We agree entirely with Mr Waweru Gatonye, for the respondents that Mr Magugu’s track record has been completely appalling but as a court of justice we cannot permit his conduct however reprehensible to deter us from considering any redeeming features of his case. There was clearly more to this case than meets the eye and the truth of the matter cannot be determined without the benefit of a trial.
For the purpose of this application, we are satisfied that the applicants have shown that they have an arguable appeal. This is more so in view of the fact that no affidavits have been filed by the respondents to controvert the very serious allegation made by Mr Magugu that the plans were prepared for the purpose of hoodwinking financiers into advancing more money than was actually required for the project with the knowledge and connivance of the respondents.
Mr Magugu and Inns Ltd have shown, by affidavit, that they have a reasonable defence to the claim. Having regard to the circumstances of this case, we think that this is a case in which we should grant a stay on terms. Accordingly, the application is allowed and the execution of the judgment and decree of Wambilyangah, J is hereby stayed pending the hearing and final determination of the intended appeal or further order on terms that the applicant execute a guarantee by a reputable commercial bank in the sum of Shs 10,000,000/- within 14 days from today, and in default, this application to stand dismissed with costs.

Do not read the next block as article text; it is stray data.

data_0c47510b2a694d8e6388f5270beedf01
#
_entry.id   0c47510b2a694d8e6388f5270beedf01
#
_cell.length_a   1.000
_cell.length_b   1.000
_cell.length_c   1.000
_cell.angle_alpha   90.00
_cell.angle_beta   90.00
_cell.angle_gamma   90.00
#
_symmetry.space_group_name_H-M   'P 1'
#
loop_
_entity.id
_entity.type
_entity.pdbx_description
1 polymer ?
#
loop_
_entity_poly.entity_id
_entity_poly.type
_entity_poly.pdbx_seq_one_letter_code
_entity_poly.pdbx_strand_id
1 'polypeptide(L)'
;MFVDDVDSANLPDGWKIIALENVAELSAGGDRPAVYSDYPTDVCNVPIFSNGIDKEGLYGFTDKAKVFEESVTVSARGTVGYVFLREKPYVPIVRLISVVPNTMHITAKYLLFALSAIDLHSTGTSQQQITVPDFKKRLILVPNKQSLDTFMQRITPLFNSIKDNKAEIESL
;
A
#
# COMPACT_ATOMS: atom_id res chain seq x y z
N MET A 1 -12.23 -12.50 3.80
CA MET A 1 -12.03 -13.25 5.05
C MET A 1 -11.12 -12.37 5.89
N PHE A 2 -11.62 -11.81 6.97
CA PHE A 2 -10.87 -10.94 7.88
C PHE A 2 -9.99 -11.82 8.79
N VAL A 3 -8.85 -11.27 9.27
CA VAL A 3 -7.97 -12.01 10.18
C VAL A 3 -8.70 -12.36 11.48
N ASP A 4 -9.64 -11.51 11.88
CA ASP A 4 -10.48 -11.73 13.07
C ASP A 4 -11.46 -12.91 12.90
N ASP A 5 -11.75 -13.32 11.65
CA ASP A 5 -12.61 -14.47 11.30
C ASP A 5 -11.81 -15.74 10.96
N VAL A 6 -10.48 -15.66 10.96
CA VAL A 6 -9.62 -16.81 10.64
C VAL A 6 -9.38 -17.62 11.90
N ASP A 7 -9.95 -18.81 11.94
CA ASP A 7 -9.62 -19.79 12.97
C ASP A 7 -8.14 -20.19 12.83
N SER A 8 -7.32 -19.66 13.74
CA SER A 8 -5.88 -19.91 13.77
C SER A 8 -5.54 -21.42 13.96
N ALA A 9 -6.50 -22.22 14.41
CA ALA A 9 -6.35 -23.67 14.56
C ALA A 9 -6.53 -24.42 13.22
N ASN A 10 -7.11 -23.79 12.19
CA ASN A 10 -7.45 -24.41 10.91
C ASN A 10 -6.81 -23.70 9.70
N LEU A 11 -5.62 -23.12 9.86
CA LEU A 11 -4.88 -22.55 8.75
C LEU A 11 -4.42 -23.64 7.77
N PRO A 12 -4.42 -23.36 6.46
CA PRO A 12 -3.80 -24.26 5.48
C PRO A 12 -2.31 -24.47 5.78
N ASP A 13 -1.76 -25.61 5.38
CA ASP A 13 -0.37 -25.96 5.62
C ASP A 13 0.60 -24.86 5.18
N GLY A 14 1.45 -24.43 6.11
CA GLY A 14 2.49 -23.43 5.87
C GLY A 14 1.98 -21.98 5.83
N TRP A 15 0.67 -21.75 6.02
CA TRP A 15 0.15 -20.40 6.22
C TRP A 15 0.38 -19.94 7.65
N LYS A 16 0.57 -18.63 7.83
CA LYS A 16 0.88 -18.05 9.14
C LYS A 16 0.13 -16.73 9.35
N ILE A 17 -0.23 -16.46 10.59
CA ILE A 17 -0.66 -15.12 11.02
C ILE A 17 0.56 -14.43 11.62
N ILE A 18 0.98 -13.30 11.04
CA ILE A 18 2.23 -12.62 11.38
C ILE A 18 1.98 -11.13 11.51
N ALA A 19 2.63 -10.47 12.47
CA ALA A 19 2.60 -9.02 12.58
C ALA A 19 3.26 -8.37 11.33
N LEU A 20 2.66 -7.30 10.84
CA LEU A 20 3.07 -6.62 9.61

The respondents are also ordered to forthwith release and return to the applicants all the vehicles and household goods they have so far attached in execution of the decree at their own expense (the respondents).
Finally, we would like to emphasise that the only reason we deigned in the first place to hear the application which is supported by the affidavit of a self confessed conspirator to defraud innocent third partiers, is that the respondents, who, it may now be deduced from the affidavit evidence before us, to have heartily participated in the same conspiracy to defraud, would otherwise, on their part, have without any challenge whatsoever, successfully exploited and abused the process of the court in achieving their reprehensible designs.
We make no order as to costs.
Dated and delivered at Mombasa this 20th day of January, 1995
JUDGE OF APPEAL
JUDGE OF APPEAL
JUDGE OF APPEAL
I certify that this is a true copy of theoriginal.